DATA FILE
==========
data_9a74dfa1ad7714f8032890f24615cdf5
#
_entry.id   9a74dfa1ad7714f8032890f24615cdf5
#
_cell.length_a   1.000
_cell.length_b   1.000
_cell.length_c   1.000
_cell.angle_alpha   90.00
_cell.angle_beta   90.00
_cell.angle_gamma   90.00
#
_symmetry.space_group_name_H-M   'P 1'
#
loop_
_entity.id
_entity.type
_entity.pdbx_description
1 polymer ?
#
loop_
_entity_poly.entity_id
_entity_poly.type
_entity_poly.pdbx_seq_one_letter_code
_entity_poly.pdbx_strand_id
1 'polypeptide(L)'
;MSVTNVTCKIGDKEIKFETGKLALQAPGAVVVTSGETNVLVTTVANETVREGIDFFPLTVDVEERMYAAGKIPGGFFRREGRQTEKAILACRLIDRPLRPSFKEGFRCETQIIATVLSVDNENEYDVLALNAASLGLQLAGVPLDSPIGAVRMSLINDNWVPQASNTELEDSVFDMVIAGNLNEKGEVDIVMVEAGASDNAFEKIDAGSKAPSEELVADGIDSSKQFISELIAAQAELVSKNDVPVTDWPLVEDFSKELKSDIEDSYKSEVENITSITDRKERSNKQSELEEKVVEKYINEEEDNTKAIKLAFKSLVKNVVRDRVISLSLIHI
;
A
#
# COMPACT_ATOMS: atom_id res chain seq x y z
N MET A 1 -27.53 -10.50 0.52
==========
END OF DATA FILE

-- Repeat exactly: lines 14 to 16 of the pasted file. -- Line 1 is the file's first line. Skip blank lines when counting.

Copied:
loop_
_entity.id
_entity.type